Gary McAllister (chairman of the Amalgamation of Northern Ireland Supporters’ Clubs) I remember seeing it on social media, the Wigan supporter with the tambourine. But the song just grew legs; it took on a life of its own around Northern Ireland in the Euro 2016 tournament in France. Will Grigg scored a goal in our last home game before the tournament against Belarus. And the moment the ball hit the back of the net, the whole stadium just erupted into the song.

Gala If you think about Will Grigg specifically, it’s funny because he is the underdog. And I was like: Oh my God! It couldn’t have happened to a better type of player. It didn’t start with Lionel Messi, it started with the underdog!

McAllister It really identified Northern Ireland within the tournament. I went over to France and fans from across Europe, when they saw me in a Northern Ireland shirt, would start singing the song. Everyone wanted to join in with it and it was actually a thing that connected a lot of people. When we lost to Germany in our last group game, the fans stayed behind after the match and the Germany and Northern Ireland fans sang it together for half an hour. But Grigg didn’t play in the tournament at all. When we played Wales in the last 16 in Paris, the Welsh fans were singing at us: “Will Grigg’s on fire, he hasn’t played a minute yet!” It just shows how a song can be adapted for a situation and sung back at you in a different context.

Gala I was in a cafe in Italy and there was a man drinking a beer and my song came on. And I heard him talking to the bartender and he said: “I like this song. I don’t really understand all of the lyrics but I feel like it’s talking about something important!” And that really stuck with me.

Soon fans across Europe were adapting Freed from Desire to the names of their own clubs’ stars. And it would spread to other sports – and even protest movements. At a National Education Union protest last year, striking teachers would chant “My pay’s no higher, Rishi Sunak is a liar” …

Lawn It has all the qualities you need. First it’s catchy and easy to remember and sing. Second, it has a structure that can be adapted to fit any number of places or player names. And third, it’s upbeat and jaunty, so you feel good singing along with it.

Polly James (Sky Sports darts presenter) It was so huge within football and I think the darts fans sort of hijacked it and adopted it as one of their own. It was a huge Euro-dance hit from 1996 and lots of us think back to the mid-90s and think: “What a time to be alive!” Those were the good times and we’re all living in shit now aren’t we?! Maybe a lot of people who go to the darts now remember growing up then going to clubs and not dealing with all the crap that we are these days!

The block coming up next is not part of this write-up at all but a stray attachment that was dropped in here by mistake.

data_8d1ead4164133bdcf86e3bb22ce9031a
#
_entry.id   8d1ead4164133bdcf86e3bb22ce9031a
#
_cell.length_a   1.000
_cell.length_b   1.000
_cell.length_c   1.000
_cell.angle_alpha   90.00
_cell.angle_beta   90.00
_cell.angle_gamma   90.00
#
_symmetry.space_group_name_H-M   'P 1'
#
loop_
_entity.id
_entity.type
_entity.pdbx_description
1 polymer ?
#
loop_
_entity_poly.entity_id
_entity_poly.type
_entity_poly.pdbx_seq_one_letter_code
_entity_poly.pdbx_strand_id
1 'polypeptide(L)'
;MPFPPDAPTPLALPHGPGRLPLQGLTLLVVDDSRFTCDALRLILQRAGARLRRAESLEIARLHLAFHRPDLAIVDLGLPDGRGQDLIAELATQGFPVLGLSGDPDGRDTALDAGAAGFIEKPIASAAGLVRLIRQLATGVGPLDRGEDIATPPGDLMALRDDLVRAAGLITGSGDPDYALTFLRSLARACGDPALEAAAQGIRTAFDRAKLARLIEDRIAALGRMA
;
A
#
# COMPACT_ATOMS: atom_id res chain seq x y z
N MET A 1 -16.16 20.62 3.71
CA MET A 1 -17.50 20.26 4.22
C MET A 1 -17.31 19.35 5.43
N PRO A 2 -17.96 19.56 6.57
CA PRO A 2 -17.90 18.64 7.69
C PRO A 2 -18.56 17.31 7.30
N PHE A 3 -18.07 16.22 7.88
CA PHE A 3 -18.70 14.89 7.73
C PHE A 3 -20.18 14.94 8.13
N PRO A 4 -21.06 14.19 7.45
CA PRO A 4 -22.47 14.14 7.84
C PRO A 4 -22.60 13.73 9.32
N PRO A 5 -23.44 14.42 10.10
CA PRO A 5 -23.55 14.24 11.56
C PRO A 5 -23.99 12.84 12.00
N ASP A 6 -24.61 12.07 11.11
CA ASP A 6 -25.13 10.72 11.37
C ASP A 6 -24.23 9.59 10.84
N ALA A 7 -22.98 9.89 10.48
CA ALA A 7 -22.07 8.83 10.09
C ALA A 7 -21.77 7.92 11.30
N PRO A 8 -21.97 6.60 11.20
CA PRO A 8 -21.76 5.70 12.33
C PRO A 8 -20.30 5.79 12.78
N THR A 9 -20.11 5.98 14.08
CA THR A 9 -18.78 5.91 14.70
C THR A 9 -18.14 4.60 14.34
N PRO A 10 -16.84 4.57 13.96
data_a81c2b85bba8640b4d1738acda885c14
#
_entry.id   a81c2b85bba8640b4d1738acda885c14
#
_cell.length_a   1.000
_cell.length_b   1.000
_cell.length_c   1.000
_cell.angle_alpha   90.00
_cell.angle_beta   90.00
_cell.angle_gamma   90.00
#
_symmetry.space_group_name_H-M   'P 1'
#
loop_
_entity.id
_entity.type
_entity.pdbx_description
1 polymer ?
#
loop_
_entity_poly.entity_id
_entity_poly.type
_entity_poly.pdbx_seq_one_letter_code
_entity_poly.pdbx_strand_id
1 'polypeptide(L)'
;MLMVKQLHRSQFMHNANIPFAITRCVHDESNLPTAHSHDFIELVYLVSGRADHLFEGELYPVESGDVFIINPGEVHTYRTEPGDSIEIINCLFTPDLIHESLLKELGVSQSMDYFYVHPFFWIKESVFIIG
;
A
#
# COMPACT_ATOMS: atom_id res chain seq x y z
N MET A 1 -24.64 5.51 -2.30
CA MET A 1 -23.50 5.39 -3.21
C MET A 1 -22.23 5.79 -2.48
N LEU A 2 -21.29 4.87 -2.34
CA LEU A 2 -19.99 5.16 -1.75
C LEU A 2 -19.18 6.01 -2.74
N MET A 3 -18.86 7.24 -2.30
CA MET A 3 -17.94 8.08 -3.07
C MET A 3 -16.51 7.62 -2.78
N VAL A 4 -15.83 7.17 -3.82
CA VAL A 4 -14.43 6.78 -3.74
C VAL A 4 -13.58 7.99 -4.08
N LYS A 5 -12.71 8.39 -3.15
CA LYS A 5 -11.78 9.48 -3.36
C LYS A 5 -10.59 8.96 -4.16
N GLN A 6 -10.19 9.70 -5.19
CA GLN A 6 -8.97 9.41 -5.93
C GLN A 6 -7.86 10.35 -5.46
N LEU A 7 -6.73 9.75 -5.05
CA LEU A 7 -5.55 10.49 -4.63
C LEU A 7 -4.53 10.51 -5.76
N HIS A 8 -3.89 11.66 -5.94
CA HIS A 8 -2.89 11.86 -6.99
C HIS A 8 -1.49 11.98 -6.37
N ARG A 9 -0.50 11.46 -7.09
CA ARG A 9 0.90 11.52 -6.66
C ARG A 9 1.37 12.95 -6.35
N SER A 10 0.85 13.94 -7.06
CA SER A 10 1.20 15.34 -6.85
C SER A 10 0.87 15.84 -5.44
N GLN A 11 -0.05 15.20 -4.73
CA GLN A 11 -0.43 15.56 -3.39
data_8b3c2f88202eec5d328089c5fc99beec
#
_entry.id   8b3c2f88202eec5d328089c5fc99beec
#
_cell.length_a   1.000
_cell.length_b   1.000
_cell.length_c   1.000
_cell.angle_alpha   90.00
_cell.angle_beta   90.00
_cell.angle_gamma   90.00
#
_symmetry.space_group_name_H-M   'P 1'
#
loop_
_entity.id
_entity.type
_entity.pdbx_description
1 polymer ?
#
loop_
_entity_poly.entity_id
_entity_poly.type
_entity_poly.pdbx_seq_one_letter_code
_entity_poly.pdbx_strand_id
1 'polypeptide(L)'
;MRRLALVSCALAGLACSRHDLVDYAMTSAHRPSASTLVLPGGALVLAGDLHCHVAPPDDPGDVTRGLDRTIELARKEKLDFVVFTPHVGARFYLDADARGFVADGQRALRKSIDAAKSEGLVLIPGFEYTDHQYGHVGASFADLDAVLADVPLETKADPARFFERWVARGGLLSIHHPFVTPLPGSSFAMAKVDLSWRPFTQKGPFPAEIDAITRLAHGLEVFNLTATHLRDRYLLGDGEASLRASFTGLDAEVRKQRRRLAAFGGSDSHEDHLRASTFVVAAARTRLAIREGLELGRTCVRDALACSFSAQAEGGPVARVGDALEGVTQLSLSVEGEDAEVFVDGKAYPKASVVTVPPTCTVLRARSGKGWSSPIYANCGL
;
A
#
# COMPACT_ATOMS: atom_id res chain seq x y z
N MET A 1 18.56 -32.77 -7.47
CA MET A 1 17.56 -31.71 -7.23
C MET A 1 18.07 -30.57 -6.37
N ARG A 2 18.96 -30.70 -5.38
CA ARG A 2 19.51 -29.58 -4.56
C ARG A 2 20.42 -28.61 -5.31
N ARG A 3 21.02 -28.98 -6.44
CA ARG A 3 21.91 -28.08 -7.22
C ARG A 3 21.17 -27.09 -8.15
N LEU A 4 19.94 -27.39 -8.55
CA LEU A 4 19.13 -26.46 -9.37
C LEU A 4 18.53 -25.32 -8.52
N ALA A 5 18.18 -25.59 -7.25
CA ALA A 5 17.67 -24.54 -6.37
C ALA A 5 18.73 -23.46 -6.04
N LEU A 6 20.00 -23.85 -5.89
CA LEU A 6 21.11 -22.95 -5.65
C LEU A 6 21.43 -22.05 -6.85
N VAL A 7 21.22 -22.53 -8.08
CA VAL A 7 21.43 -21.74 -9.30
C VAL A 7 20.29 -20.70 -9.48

Gala To me, it doesn’t matter who takes it. If you want to apply it to sport that’s OK. But while that was happening, in Paris, the song was used by women marchers, LGBTQ+ people, student protests against the government. So it has its own energy. I’m happy that people find joy in it. Imagine if a Nazi group had taken it up instead? It’s fantastic that it went to sport and to causes that align with my ideas about empowerment and pursuit of passion.

James With darts, it doesn’t seem for fans as if there’s lots on the line. In football, if your team loses you’ll be devastated. If Wales get dumped out of the Euros, you’ll see some poor guy in a bucket hat crying his eyes out. In darts, you’ll see someone getting a pint poured on their head instead. It always makes me laugh that darts is such a precision sport and you have to have the most immense focus to play it but in the minutes before the players go on, they’re having a rave. It doesn’t make sense! For some reason, we just like total chaos before the matches.

Gala At some point, it’s not yours any more. And in that sense, I love it. When art is out there, it becomes of the people. I really wanted to reach out to people.

Kennedy It’s an all-time classic, isn’t it? I mean, who doesn’t like that song? I’m up for doing a duet if Gala wants.

Source: theguardian.com